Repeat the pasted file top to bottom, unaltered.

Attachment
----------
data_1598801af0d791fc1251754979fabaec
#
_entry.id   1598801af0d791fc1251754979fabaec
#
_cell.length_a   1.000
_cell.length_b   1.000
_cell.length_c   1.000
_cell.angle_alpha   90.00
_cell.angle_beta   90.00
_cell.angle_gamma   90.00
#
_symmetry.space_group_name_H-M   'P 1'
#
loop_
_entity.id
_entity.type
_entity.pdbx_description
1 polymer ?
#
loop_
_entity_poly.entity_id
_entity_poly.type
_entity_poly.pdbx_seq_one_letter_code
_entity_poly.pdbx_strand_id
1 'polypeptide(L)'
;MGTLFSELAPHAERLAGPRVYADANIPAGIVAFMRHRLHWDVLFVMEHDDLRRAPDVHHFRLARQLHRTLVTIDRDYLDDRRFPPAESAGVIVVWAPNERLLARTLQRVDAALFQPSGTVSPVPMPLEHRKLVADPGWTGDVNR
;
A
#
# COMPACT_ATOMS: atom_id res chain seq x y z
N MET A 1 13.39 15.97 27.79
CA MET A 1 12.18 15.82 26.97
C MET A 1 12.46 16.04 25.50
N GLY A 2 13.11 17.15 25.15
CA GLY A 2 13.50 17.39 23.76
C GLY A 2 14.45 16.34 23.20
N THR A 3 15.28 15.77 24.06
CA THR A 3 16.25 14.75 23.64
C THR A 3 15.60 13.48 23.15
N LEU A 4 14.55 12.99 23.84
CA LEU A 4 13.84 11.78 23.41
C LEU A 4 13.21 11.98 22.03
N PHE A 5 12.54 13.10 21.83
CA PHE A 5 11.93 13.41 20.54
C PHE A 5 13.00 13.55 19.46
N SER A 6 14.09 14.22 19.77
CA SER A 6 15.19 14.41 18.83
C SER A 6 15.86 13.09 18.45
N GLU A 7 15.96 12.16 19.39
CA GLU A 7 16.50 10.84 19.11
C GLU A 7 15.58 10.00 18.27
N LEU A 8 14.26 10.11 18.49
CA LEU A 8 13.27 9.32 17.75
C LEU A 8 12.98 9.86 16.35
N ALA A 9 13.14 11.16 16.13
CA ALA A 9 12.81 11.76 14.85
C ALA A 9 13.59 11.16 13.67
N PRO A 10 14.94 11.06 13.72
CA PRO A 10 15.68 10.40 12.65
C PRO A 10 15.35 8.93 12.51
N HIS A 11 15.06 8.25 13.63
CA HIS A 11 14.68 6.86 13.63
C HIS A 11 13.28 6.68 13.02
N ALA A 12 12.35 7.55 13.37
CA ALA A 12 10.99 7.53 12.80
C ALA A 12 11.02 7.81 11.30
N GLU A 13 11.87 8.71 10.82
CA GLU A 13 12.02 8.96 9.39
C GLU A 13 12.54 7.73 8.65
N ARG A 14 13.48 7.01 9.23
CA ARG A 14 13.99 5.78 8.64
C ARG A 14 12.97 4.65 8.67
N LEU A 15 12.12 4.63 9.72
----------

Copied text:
data_1598801af0d791fc1251754979fabaec
#
_entry.id   1598801af0d791fc1251754979fabaec
#
_cell.length_a   1.000
_cell.length_b   1.000
_cell.length_c   1.000
_cell.angle_alpha   90.00
_cell.angle_beta   90.00
_cell.angle_gamma   90.00
#
_symmetry.space_group_name_H-M   'P 1'
#
loop_
_entity.id
_entity.type
_entity.pdbx_description
1 polymer ?
#
loop_
_entity_poly.entity_id
_entity_poly.type
_entity_poly.pdbx_seq_one_letter_code
_entity_poly.pdbx_strand_id
1 'polypeptide(L)'
;MGTLFSELAPHAERLAGPRVYADANIPAGIVAFMRHRLHWDVLFVMEHDDLRRAPDVHHFRLARQLHRTLVTIDRDYLDDRRFPPAESAGVIVVWAPNERLLARTLQRVDAALFQPSGTVSPVPMPLEHRKLVADPGWTGDVNR
;
A
#
# COMPACT_ATOMS: atom_id res chain seq x y z
N MET A 1 13.39 15.97 27.79
CA MET A 1 12.18 15.82 26.97
C MET A 1 12.46 16.04 25.50
N GLY A 2 13.11 17.15 25.15
CA GLY A 2 13.50 17.39 23.76
C GLY A 2 14.45 16.34 23.20
N THR A 3 15.28 15.77 24.06
CA THR A 3 16.25 14.75 23.64
C THR A 3 15.60 13.48 23.15
N LEU A 4 14.55 12.99 23.84
CA LEU A 4 13.84 11.78 23.41
C LEU A 4 13.21 11.98 22.03
N PHE A 5 12.54 13.10 21.83
CA PHE A 5 11.93 13.41 20.54
C PHE A 5 13.00 13.55 19.46
N SER A 6 14.09 14.22 19.77
CA SER A 6 15.19 14.41 18.83
C SER A 6 15.86 13.09 18.45
N GLU A 7 15.96 12.16 19.39
CA GLU A 7 16.50 10.84 19.11
C GLU A 7 15.58 10.00 18.27
N LEU A 8 14.26 10.11 18.49
CA LEU A 8 13.27 9.32 17.75
C LEU A 8 12.98 9.86 16.35
N ALA A 9 13.14 11.16 16.13
CA ALA A 9 12.81 11.76 14.85
C ALA A 9 13.59 11.16 13.67
N PRO A 10 14.94 11.06 13.72
CA PRO A 10 15.68 10.40 12.65
C PRO A 10 15.35 8.93 12.51
N HIS A 11 15.06 8.25 13.63
CA HIS A 11 14.68 6.86 13.63
C HIS A 11 13.28 6.68 13.02
N ALA A 12 12.35 7.55 13.37
CA ALA A 12 10.99 7.53 12.80
C ALA A 12 11.02 7.81 11.30
N GLU A 13 11.87 8.71 10.82
CA GLU A 13 12.02 8.96 9.39
C GLU A 13 12.54 7.73 8.65
N ARG A 14 13.48 7.01 9.23
CA ARG A 14 13.99 5.78 8.64
C ARG A 14 12.97 4.65 8.67
N LEU A 15 12.12 4.63 9.72